Tuesday, February 13, 2007

Our Record Trade Deficit

The U.S. trade deficit widened to a record for 5th straight year in 2006. And here's the fine print: our imports are growing faster than exports (so in the long run, the deficit will gradually shrink); and the trade gap with China actually was smaller in December on a month-by-month basis.

But these fine points will not stop fearmongers like Lou Dobbs from getting very upset that "we're borrowing $3 Bln a day just to pay for our imports."

Truth is, it's glorious that foreigners are buying more financial products than manufactured goods from the U.S. (hence our current account deficit and our capital account surplus). It's taking in massive investments from foreigners. And it's a vote of confidence in the capital markets here.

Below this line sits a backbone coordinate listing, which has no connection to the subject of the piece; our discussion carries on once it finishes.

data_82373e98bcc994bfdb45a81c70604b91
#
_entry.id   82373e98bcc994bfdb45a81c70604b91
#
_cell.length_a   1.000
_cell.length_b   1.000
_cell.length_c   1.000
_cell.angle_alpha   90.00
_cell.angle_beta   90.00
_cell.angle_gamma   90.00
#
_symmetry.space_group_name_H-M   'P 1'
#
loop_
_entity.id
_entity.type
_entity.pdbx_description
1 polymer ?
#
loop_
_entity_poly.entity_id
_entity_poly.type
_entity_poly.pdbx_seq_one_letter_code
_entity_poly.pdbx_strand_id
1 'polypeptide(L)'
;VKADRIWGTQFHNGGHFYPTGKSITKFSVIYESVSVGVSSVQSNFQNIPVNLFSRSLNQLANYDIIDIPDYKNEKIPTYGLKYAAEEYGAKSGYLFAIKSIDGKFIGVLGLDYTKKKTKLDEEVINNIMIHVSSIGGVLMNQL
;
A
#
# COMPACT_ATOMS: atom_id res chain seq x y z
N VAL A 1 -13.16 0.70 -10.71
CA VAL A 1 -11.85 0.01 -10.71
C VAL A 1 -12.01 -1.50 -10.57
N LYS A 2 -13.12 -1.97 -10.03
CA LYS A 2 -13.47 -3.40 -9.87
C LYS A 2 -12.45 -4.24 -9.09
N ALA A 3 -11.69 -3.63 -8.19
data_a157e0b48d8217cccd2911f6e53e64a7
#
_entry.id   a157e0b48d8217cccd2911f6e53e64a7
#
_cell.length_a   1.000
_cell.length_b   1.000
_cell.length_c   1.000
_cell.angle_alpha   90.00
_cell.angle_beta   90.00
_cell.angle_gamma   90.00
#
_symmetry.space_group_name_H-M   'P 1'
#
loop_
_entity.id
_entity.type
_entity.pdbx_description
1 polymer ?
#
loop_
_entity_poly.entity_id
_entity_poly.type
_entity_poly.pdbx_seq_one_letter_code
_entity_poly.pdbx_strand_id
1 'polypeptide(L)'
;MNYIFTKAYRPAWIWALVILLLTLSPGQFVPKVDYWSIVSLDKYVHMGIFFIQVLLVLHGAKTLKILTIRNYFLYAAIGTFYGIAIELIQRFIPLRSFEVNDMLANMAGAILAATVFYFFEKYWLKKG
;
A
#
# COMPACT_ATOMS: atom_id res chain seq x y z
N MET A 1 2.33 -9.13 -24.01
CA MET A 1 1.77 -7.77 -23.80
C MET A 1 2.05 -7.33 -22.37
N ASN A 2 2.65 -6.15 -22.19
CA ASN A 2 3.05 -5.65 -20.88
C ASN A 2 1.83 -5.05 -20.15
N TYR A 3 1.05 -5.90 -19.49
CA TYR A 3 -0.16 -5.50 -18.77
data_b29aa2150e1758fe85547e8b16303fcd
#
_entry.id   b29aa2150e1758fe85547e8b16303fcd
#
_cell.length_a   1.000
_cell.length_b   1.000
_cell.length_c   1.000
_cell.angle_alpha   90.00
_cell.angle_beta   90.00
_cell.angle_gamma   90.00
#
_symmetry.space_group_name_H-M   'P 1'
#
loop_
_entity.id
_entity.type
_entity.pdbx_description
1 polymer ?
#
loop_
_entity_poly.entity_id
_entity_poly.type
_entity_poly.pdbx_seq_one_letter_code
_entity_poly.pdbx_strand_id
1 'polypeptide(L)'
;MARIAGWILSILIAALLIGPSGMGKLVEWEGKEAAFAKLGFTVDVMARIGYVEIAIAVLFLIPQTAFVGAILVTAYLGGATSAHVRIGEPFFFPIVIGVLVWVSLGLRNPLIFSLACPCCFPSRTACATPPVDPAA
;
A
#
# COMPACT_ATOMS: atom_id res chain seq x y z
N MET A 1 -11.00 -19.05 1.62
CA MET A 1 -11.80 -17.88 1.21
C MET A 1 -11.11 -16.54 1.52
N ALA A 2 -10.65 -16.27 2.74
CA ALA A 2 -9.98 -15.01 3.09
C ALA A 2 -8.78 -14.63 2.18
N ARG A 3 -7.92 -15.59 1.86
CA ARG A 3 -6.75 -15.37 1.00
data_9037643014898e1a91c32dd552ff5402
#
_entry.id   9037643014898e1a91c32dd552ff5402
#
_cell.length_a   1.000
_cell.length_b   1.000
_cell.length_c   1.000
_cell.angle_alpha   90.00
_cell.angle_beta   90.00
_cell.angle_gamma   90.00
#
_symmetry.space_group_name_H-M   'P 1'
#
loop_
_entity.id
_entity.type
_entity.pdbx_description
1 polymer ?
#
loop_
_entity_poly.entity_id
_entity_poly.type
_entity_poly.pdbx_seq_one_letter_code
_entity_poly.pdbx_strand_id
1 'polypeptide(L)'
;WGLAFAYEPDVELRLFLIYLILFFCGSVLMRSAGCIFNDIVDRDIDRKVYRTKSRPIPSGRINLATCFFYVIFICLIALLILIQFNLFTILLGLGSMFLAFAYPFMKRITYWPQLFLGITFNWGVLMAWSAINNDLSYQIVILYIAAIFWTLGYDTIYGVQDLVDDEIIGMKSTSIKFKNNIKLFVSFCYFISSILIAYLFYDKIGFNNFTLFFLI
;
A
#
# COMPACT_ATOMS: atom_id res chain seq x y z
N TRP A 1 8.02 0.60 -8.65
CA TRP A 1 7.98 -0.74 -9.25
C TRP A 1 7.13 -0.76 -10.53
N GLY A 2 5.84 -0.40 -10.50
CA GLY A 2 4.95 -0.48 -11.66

As Walter Williams wrote in Town Hall that

During [the 10 years of the Great Depression], we had a significant trade surplus, with exports totaling $26.05 billion and imports totaling only $21.13 billion. So what do trade surpluses during a depression and trade deficits during an economic boom prove, considering we've had trade deficits for most of our history?

And it's simply not true that the U.S. is borrowing foreigners' money to pay for their products. Except for T-Bills, the investments foreigners make in the American capital market are not a form of debt we incur. Trade deficit is by no means an IOU run wild.

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